Automobile Magazine Apr 22, 2020
The Detroit Electric was positioned as a luxury car.
The Model 90’s cabin is outfitted like an Edwardian sitting room, complete with plush carpet, drapes, flower vases, and what appears to be a well-stuffed love seat along the back wall. That’s the perch for the driver and her companion (electric cars were invariably marketed to women; Clara Ford, Henry’s wife, was one of Detroit Electric’s most prominent customers). There’s a cushy bucket seat up front which swivels toward the back seat for socializing, and a small padded stool for a fourth occupant. Eight giant windows—with curved glass in the corners, a novelty at the time—let in all the sunlight you can ask for. The two-tone paint finish, black over blue, looks deep enough to dive into.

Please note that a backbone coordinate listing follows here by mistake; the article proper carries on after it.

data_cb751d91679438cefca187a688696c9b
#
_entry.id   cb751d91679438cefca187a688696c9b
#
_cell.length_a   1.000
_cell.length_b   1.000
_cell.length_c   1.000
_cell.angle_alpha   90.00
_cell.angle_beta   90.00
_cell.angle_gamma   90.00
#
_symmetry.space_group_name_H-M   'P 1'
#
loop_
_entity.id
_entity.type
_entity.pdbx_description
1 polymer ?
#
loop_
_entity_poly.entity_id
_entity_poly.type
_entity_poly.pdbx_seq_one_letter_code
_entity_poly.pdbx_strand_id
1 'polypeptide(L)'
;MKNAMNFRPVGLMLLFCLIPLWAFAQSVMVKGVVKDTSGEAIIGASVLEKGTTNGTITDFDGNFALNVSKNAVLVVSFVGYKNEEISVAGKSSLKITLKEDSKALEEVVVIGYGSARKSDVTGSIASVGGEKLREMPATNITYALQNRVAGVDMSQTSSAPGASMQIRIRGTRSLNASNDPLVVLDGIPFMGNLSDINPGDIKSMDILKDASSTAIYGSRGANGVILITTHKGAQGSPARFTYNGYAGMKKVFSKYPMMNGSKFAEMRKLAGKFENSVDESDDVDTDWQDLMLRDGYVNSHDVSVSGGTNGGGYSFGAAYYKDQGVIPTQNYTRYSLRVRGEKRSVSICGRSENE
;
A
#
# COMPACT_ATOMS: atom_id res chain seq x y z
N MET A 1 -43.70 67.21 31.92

The Ford, on the other hand, feels stingy. The seats are simple affairs upholstered in a cloth-based imitation leather, and the wooden floor is covered with a rubber mat, a folding top but no side windows. There’s also no driver’s door, because why do you need one? Only rear passengers are allowed the extravagance of getting in and out of the car on whichever side they please. As for the paint, the only choice was black. Read more.